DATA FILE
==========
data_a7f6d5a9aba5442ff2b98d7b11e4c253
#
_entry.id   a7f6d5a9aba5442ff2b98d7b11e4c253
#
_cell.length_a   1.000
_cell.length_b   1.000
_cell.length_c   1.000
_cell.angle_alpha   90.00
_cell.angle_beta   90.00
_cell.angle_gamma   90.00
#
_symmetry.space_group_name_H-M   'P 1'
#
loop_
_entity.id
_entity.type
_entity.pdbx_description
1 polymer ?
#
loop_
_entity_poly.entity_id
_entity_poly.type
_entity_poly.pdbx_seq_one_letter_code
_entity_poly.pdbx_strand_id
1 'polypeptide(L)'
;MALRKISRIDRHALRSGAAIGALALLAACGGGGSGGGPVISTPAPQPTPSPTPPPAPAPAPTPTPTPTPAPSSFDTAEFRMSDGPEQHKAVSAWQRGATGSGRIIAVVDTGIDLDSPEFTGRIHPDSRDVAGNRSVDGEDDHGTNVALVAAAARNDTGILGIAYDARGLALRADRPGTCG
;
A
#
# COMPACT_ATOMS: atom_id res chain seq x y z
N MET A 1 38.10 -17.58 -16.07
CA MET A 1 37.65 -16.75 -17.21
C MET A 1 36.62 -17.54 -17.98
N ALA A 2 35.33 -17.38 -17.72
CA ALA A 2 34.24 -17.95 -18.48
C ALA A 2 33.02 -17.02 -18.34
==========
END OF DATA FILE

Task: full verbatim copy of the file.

data_a7f6d5a9aba5442ff2b98d7b11e4c253
#
_entry.id   a7f6d5a9aba5442ff2b98d7b11e4c253
#
_cell.length_a   1.000
_cell.length_b   1.000
_cell.length_c   1.000
_cell.angle_alpha   90.00
_cell.angle_beta   90.00
_cell.angle_gamma   90.00
#
_symmetry.space_group_name_H-M   'P 1'
#
loop_
_entity.id
_entity.type
_entity.pdbx_description
1 polymer ?
#
loop_
_entity_poly.entity_id
_entity_poly.type
_entity_poly.pdbx_seq_one_letter_code
_entity_poly.pdbx_strand_id
1 'polypeptide(L)'
;MALRKISRIDRHALRSGAAIGALALLAACGGGGSGGGPVISTPAPQPTPSPTPPPAPAPAPTPTPTPTPAPSSFDTAEFRMSDGPEQHKAVSAWQRGATGSGRIIAVVDTGIDLDSPEFTGRIHPDSRDVAGNRSVDGEDDHGTNVALVAAAARNDTGILGIAYDARGLALRADRPGTCG
;
A
#
# COMPACT_ATOMS: atom_id res chain seq x y z
N MET A 1 38.10 -17.58 -16.07
CA MET A 1 37.65 -16.75 -17.21
C MET A 1 36.62 -17.54 -17.98
N ALA A 2 35.33 -17.38 -17.72
CA ALA A 2 34.24 -17.95 -18.48
C ALA A 2 33.02 -17.02 -18.34